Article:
By Paul Gable
Shootings over the last month in Myrtle Beach and the Longs area of Horry County again highlighted the need for a coordinated effort among police departments, other public agencies, community leaders and citizens to counter violence in our local communities.
In February 2016, local community activists went before Myrtle Beach City Council asking for help to combat violence in the community.
City officials responded by saying crime was down in the city and chastising the activists for “hurting tourism” with their claims of increasing violence in the city.
Since then, Myrtle Beach city officials have changed their tune. Meetings to address the rising heroin epidemic and recent shootings in the city have at least begun to acknowledge the problem of rising violence in community neighborhoods.
In a related incident, but one that may have ulterior motives, the city used a multiple shooting incident at the Pure Ultra Club in the area known as the “superblock” in downtown Myrtle Beach to add parking restrictions and business operating restrictions in that area.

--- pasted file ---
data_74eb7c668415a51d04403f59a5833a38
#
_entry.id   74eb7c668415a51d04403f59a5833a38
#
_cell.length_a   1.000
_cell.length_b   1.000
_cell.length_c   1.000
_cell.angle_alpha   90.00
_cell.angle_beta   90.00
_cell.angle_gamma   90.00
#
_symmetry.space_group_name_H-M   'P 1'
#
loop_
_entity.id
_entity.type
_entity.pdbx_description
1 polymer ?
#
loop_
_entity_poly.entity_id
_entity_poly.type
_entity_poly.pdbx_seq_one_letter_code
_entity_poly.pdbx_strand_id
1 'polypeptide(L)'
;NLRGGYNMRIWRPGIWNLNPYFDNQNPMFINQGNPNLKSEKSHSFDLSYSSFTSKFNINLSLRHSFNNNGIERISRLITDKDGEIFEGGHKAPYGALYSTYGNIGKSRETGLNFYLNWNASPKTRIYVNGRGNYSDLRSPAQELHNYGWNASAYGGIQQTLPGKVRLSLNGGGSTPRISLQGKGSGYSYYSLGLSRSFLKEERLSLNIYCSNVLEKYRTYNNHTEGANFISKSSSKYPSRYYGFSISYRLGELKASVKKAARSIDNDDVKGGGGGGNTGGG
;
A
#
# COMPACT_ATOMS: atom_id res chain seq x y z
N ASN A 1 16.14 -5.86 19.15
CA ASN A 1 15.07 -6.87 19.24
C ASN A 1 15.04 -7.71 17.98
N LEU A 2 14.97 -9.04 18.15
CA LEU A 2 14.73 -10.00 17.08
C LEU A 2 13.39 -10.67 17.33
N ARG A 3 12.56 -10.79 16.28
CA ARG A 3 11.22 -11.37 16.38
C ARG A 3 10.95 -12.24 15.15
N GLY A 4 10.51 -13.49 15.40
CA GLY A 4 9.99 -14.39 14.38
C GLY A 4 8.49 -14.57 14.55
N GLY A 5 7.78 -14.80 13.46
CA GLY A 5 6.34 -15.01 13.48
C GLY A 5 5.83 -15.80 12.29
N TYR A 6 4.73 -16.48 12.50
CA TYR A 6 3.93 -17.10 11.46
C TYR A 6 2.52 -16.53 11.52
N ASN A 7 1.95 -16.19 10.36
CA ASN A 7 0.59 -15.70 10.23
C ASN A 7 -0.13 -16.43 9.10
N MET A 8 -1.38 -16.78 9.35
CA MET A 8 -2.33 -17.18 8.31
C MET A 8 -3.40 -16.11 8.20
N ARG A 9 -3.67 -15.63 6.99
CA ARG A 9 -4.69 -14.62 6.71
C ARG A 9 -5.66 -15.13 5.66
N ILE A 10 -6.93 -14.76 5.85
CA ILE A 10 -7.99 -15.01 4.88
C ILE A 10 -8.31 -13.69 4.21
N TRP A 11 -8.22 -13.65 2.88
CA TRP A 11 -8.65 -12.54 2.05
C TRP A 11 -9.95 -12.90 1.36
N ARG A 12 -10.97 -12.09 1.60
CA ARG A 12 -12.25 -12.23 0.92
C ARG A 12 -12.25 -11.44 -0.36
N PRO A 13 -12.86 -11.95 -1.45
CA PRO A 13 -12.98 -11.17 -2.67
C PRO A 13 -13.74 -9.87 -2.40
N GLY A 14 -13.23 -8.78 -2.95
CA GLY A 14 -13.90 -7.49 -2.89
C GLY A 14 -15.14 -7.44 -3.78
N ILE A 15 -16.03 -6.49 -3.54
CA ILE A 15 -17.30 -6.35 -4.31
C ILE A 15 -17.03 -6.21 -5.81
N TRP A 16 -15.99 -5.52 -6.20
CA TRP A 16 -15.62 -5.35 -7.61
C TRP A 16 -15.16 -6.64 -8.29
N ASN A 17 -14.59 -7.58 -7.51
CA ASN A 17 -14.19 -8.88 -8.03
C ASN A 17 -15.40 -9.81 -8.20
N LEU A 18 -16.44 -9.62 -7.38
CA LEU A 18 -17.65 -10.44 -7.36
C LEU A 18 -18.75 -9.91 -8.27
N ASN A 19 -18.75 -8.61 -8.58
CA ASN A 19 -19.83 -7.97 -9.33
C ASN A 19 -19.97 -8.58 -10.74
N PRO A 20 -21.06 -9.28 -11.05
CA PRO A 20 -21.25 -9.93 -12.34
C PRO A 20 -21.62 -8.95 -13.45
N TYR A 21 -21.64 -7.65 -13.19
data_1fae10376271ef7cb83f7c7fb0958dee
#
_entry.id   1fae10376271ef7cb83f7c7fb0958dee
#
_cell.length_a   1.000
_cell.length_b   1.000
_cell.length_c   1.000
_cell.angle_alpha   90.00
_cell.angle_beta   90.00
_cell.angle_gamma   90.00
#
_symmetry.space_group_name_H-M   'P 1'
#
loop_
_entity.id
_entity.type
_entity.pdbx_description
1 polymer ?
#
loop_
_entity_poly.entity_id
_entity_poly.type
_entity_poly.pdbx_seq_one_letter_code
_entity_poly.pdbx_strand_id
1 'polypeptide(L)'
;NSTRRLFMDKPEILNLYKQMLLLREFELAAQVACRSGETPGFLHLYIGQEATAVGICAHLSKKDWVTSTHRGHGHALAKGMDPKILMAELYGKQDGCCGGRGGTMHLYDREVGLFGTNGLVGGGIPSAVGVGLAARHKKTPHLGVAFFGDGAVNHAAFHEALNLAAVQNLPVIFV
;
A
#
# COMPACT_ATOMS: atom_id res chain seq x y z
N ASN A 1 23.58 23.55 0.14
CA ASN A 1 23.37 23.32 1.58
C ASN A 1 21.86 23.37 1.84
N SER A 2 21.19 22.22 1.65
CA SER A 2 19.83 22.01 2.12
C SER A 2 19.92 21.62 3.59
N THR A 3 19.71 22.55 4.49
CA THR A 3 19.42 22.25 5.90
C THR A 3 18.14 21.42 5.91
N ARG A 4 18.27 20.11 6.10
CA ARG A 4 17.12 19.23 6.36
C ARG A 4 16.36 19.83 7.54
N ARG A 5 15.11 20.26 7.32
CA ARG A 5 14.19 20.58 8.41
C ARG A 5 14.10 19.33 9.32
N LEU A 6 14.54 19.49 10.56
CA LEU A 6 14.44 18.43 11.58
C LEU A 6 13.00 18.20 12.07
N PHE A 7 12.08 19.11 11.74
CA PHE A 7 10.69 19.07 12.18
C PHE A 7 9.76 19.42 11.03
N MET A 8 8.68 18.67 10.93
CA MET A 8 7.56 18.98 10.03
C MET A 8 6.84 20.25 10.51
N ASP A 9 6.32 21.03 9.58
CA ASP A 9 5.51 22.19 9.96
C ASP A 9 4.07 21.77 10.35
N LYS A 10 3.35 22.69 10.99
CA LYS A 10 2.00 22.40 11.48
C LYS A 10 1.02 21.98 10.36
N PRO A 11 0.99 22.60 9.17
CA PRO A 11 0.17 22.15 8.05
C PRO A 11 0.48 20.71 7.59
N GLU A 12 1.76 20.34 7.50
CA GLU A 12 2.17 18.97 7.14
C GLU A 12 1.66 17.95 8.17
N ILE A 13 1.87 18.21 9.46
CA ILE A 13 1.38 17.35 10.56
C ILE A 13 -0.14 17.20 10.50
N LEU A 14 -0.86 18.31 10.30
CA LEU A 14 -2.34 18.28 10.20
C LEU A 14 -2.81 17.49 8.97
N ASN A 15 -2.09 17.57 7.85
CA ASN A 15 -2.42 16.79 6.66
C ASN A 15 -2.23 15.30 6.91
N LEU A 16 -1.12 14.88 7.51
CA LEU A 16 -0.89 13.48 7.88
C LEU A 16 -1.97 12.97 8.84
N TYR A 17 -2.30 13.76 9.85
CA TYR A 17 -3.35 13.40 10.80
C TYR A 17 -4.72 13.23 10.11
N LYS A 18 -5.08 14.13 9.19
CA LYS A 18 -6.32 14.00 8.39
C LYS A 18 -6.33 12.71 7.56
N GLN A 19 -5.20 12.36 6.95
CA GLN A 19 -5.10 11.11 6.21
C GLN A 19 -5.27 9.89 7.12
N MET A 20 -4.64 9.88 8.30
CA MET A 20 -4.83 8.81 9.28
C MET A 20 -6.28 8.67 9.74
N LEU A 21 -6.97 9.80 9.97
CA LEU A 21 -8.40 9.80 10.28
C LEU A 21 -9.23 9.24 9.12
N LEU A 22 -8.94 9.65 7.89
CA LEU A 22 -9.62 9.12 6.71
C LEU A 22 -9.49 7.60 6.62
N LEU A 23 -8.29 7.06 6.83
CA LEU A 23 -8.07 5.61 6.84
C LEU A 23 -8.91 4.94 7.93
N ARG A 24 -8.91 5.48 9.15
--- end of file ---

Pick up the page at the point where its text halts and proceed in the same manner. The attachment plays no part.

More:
However, the “superblock” moves may be part of a different initiative by city council.
In October 2015, Myrtle Beach City Council approved an ordinance effectively ending new clubs or bars from moving into the “superblock” area of the city.
At that time, council charged the Myrtle Beach Planning Commission to study zoning in the “superblock” area and come back to council with recommendations in January 2017.
A friend of mine said at that time, “They’re up to something,” referring to Myrtle Beach City Council.
January 2017 is right around the corner. Maybe it will start to become obvious “what they’re up to.”
Regardless of what happens in the “superblock”, efforts to reduce violence in neighborhoods, both within the city limits of Myrtle Beach and throughout the county, must be accelerated.
Cooperative, communicative, collaborative efforts among the various groups concerned about violence must start in the coming months if we wish to push back against the problem.